Provocation One: Ars Poetica, Humor, and Levity

by Gillian Kessler:


What is poetry?


Many humans come at poetry from a place of fear, from a place of frustration—bad memories of archaic rhyme schemes and metrical markings masking the magic of discovery. When poetry is tangible, it creates a tether, a connection, a pulse, a resonance. Make space. Let it in.


An Ars Poetica is a poem about poetry. Professor and former Poet Laureate Billy Collins uses humor and concrete imagery to discuss the process of teaching poetry. Read his poem, "Introduction to Poetry” below:

Introduction to Poetry

by Billy Collins


I ask them to take a poem

and hold it up to the light

like a color slide


or press an ear against its hive.


I say drop a mouse into a poem

and watch him probe his way out,


or walk inside the poem’s room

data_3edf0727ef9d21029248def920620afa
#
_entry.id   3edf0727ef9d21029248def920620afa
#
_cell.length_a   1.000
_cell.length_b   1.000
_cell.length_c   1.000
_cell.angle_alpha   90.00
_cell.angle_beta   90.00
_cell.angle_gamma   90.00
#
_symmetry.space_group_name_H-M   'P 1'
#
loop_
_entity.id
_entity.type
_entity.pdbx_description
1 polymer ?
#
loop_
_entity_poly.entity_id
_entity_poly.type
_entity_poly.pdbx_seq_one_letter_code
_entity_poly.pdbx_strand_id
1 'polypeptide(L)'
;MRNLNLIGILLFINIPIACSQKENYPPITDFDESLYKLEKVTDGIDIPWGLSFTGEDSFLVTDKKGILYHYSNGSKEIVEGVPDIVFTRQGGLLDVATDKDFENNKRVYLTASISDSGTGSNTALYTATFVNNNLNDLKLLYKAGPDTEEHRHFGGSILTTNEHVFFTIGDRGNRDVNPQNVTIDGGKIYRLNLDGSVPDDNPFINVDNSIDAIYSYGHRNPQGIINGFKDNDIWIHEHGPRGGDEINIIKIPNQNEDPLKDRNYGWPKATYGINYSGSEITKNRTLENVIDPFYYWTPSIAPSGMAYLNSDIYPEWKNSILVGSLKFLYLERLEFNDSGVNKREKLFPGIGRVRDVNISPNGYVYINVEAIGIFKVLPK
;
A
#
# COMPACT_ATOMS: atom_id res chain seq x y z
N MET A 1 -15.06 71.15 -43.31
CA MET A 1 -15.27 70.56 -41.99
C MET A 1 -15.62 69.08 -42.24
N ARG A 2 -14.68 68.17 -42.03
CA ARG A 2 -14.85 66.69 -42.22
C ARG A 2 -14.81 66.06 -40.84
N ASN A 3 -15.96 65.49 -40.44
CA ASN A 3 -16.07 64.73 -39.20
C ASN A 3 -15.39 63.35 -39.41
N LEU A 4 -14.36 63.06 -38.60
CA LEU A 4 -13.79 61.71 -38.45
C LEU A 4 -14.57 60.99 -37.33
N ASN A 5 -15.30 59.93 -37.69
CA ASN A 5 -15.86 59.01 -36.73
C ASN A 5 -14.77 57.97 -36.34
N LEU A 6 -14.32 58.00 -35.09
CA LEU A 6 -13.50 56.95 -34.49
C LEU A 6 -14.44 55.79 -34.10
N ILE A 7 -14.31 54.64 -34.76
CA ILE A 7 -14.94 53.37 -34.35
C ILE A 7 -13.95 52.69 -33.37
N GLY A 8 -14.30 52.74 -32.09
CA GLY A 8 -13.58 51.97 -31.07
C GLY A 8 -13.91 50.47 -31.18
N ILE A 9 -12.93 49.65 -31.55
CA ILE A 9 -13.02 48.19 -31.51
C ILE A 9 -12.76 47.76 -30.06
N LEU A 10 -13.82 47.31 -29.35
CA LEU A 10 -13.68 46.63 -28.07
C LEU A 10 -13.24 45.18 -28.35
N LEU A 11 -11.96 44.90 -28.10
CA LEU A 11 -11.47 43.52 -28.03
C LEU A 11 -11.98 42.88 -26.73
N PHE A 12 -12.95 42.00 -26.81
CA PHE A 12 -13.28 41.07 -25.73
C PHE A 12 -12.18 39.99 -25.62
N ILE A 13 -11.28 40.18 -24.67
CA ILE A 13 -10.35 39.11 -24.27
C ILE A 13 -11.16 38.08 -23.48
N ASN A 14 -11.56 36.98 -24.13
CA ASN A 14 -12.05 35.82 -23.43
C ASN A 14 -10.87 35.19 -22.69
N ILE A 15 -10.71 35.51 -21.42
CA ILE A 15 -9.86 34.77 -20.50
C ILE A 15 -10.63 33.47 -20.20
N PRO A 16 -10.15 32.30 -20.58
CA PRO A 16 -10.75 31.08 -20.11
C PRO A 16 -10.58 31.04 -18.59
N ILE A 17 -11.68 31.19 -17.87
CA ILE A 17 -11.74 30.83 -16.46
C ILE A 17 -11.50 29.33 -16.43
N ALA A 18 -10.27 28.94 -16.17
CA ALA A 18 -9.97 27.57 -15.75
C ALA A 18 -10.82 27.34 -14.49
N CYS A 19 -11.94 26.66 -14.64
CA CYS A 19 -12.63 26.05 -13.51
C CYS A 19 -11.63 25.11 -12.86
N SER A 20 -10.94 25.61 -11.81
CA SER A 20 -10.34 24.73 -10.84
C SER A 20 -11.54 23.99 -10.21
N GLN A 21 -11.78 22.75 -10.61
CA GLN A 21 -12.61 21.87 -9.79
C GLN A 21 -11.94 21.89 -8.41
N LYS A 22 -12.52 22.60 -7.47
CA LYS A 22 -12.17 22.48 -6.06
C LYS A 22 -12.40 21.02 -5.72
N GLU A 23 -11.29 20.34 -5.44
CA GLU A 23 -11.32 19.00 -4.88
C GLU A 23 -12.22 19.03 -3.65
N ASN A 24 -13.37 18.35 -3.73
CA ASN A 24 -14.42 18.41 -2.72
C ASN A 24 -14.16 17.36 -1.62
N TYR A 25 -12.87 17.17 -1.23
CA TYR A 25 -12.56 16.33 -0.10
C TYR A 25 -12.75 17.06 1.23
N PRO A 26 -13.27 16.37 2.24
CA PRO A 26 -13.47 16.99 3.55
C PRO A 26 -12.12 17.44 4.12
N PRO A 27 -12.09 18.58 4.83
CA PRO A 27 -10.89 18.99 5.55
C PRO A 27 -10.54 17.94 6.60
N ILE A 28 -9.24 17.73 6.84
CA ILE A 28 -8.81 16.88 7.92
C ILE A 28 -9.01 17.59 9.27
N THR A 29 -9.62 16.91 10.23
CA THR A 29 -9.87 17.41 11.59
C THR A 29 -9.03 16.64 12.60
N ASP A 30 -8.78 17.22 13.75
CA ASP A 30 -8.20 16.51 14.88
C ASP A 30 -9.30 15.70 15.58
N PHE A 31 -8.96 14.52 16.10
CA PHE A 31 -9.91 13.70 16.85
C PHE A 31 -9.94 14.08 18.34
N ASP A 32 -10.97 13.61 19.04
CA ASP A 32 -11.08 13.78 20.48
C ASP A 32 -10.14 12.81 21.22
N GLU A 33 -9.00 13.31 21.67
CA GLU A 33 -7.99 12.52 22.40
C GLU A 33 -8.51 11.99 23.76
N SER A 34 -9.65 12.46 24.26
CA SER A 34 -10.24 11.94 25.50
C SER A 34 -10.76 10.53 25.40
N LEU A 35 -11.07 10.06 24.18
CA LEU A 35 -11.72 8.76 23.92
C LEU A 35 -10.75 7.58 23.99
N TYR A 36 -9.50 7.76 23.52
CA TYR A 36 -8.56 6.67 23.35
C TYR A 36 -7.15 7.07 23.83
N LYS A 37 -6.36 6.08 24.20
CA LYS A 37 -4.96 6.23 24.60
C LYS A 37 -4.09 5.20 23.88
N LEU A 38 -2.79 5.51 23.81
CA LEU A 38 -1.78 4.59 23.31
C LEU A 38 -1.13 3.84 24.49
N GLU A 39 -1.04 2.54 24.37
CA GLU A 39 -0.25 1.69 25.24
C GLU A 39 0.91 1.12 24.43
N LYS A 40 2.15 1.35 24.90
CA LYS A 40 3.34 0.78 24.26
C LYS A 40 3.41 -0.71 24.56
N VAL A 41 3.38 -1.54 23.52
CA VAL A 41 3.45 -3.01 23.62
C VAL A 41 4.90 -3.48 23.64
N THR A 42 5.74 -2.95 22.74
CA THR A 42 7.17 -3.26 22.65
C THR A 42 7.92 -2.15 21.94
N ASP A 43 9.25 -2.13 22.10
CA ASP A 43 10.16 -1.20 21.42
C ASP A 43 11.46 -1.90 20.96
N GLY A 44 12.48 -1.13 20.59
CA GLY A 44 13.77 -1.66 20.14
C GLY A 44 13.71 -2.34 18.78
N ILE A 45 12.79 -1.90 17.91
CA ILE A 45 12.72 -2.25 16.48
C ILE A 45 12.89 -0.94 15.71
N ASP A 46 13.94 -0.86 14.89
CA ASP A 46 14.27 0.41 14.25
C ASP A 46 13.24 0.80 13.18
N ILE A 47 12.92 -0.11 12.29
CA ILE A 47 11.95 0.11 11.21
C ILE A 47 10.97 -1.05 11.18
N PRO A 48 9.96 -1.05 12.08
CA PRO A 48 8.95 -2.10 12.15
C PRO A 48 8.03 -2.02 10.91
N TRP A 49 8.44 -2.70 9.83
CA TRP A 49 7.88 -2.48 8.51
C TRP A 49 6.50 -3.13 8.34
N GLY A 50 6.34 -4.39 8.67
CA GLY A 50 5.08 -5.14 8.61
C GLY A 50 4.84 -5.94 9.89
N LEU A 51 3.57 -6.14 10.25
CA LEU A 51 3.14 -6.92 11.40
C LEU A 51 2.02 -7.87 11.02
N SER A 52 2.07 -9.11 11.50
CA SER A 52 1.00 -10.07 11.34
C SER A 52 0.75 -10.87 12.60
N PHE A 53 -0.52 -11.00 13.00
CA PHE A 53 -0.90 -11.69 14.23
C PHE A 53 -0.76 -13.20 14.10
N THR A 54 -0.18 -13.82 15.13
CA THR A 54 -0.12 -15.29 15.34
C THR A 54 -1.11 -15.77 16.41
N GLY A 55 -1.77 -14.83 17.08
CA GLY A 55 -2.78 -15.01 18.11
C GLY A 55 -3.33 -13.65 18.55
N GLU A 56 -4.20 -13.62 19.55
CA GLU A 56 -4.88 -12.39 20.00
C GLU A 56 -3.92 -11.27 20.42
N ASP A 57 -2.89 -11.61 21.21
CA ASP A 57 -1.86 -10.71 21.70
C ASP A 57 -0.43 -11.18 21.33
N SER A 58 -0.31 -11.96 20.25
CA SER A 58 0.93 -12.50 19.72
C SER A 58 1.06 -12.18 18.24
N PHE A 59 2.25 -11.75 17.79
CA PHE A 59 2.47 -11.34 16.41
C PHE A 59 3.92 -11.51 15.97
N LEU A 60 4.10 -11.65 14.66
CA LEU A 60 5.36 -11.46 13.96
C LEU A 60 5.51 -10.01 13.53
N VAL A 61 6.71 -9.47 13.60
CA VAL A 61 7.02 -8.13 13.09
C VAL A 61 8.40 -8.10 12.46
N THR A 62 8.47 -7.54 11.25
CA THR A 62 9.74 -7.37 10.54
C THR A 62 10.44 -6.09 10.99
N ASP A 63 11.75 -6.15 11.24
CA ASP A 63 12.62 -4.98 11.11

and feel the walls for a light switch.


I want them to waterski

across the surface of a poem

waving at the author’s name on the shore.


But all they want to do

is tie the poem to a chair with rope

and torture a confession out of it.


They begin beating it with a hose

to find out what it really means.

While reading, circle words or phrases that jump out at you, jot them down in your notebook, use them as a jumping off point. Words like “hive” and “slide” and “probe” and “waving” are evocative words that might not make it into our writing vernacular as often as we’d like. Maybe they want to find their way into your writing.


Then set a timer for ten minutes. Use humor to tell your poetry horror story. Be raw and self-effacing. Or talk about the frustration that comes with having to “find meaning” in something. Talk about a moment when a poem held you for just long enough to make you catch your breath, long enough for some sort of divinity to pulse through you like light, like a soft song. Talk about all of these moments and play with chronology.


Or talk about none of them at all and defy any suggestions I’ve made.

Respond with playfulness.

Embrace humor and levity and light.

Establish your relationship with writing at this very moment.

Start the timer. And go. It’s only ten minutes.


You’ve got this!

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